About the event
Date: Friday, April 9th, at 4:10 p.m., Zoom Only
Presenter: Holly McEnaney and Ashley Knapp
Group: Clark (McEnaney) and Moreau (Knapp)
Title: The Study of Complex Chemical Phenomena for Practical Application at the Hanford Site
Abstract: The complexity of the chemistry found in the Hanford Site’s 177 radioactive waste storage tanks has been subject of research for many years. Originally constructed to produce plutonium in 1943 for United States use in World War II, the cores at Hanford manufactured approximately 65% of the nation’s entire stockpile. In 1989, the site was turned into a waste management facility that still poses many unique challenges to the scientific community. There are myriad societal controversies surrounding waste management, nuclear weapons, and the military in general, all contributing to the problems facing the Hanford Site and the surrounding area. Not only do the tanks contain many different complex systems impossible to physically replicate outside of the Hanford Site, but early processing and general information had to be kept secret. The heavy population of Al species in various coordination environments allows formation of solids boehmite and gibbsite, making Al particularly abundant in the tank waste still, after many years of processing and generations of chemists working on the issue. In all systems including the tank waste, that are far from equilibrium, chemical phenomenon will occur if certain conditions are met. In previous work, aluminate systems in the environment of the Hanford tank wastes were studied and an interesting ion pairing behavior was observed. The ion interactions found may have implications for Al-containing system equilibria. Current and future work will focus on attempting to observe and understand the mechanism of this phenomenon. Then, interactions with species relevant to the Hanford tank environments will be introduced to observe how the phenomenon might affect equilibria of the various aluminate reactions present in the tanks.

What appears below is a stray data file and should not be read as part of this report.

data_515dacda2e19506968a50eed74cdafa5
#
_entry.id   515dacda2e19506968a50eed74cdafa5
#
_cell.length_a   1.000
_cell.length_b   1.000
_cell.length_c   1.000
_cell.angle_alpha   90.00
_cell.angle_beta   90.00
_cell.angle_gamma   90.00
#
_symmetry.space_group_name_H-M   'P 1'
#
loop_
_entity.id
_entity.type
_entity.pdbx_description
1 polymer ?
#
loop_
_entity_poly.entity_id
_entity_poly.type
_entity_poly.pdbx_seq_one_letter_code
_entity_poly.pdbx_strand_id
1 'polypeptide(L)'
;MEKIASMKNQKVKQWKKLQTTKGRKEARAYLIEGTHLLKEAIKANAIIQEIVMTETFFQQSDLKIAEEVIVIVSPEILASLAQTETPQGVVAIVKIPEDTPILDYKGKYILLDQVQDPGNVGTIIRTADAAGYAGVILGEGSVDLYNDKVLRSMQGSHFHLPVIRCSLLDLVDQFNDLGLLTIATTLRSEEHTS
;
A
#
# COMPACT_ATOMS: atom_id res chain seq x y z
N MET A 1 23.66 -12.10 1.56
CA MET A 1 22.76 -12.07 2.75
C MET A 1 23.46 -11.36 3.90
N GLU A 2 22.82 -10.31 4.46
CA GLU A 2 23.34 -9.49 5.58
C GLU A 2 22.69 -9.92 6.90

Title: Exploring the atomic structure of uranium oxide surfaces
Abstract: Uranium plays a significant role in nuclear energy as the primary substituent of nuclear fuel. Due to this, extensive studies have been done to understand its temperature and pressure dependent phase changes. I will go over studies that have explored structure and surface dependent properties of uranium oxide systems, including UO2 as well as other stable oxide phases such as U4O9, U308, and UO3 (often referred to as UO2(+x)). Symmetry inherent in the well-defined UO2 fluorite crystal greatly decreases as additional oxygen atoms are incorporated in the crystal lattice and new physical properties emerge. It is well established that substoichiometric surface atoms will minimize surface energy in the presence of excess oxygen by either 1) lattice relaxation, or 2) the formation of defects. Therefore, studies on how excess oxygen may affect uranium oxide surface speciation will be discussed – namely single crystal studies on facet energies. The rich surface chemistry of uranium oxides can be attributed to the various coordination and oxidation environments accessible to uranium and resultantly, many reactions including oxidation/reduction, bond activation, and catalytic cycles can take place. A few of these chemical reactions include the reaction of CO and catalytic oxidation utilizing U308 will be mentioned.
Meeting ID: 938 0915 3065